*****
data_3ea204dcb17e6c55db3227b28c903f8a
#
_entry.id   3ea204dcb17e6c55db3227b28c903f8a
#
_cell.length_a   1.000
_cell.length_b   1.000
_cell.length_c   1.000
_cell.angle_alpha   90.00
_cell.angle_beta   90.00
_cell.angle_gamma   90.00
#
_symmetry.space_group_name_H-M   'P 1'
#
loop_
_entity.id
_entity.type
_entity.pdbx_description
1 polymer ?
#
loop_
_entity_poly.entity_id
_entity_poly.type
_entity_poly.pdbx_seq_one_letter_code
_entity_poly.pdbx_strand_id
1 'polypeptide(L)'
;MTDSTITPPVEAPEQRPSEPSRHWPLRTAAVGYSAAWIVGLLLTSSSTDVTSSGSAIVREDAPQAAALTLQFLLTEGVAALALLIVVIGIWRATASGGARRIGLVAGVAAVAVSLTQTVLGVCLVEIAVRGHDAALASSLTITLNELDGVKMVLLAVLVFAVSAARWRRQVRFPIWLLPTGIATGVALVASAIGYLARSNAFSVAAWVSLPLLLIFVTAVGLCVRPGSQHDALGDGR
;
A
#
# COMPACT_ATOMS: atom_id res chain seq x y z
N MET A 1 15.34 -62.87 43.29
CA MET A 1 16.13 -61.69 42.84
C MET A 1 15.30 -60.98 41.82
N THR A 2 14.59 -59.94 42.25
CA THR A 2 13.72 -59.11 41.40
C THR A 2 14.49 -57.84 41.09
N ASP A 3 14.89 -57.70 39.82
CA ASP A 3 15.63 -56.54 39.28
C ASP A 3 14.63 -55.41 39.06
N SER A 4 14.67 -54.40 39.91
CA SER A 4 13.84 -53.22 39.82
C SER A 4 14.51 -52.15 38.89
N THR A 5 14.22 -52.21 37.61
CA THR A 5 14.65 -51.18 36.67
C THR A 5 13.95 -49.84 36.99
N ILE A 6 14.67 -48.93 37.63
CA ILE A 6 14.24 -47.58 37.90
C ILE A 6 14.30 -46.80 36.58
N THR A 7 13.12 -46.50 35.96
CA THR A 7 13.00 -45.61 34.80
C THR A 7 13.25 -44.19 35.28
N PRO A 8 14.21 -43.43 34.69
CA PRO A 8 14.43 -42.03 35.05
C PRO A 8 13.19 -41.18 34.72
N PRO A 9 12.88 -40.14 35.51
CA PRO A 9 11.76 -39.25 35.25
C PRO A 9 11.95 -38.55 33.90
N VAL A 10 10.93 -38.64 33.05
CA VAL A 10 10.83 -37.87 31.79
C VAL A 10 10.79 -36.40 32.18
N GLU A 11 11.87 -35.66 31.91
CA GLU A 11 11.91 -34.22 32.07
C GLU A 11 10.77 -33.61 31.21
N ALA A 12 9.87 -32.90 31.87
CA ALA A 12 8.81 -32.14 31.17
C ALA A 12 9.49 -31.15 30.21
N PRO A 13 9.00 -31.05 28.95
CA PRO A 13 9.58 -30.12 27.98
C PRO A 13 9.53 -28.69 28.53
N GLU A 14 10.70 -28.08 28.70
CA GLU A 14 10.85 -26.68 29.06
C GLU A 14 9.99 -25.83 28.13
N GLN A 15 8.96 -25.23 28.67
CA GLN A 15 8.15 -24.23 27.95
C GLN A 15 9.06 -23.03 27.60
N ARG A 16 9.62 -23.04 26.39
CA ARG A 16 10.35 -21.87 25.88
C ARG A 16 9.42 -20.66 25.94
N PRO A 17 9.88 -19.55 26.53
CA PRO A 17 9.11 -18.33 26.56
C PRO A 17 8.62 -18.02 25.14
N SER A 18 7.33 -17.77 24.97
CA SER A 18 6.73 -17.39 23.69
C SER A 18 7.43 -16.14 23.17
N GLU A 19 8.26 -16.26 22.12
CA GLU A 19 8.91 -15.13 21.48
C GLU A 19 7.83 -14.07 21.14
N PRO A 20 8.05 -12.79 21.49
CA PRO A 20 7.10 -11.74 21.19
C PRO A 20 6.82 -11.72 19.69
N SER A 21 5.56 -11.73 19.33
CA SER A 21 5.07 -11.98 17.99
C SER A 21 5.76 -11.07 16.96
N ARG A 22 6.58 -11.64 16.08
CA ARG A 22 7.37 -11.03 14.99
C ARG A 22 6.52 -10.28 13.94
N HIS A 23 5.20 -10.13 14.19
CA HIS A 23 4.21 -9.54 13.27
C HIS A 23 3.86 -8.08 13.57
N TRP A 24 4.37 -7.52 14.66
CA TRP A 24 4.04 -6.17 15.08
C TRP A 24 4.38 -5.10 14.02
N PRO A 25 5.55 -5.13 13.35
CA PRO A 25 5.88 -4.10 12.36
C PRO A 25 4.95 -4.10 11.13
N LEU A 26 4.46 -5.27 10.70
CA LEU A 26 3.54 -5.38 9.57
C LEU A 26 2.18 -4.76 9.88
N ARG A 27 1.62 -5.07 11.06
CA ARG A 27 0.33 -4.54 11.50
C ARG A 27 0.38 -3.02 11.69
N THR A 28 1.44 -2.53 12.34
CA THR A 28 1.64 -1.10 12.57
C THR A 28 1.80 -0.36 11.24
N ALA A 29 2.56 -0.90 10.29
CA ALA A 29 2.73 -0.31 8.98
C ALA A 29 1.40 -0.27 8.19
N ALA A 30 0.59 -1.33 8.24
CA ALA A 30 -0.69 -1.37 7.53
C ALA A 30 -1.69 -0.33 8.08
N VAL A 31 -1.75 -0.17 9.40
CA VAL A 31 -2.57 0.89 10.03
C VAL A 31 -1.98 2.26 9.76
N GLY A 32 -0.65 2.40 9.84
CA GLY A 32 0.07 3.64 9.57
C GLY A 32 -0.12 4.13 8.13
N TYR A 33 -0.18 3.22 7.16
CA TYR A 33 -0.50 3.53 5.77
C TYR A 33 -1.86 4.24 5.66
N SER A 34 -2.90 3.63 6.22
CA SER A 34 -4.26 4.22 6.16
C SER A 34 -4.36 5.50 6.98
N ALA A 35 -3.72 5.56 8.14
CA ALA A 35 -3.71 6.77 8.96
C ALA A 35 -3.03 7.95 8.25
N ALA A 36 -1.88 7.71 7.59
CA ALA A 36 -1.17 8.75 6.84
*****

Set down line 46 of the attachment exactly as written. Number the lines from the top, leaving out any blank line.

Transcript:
N ILE A 6 14.67 -48.93 37.63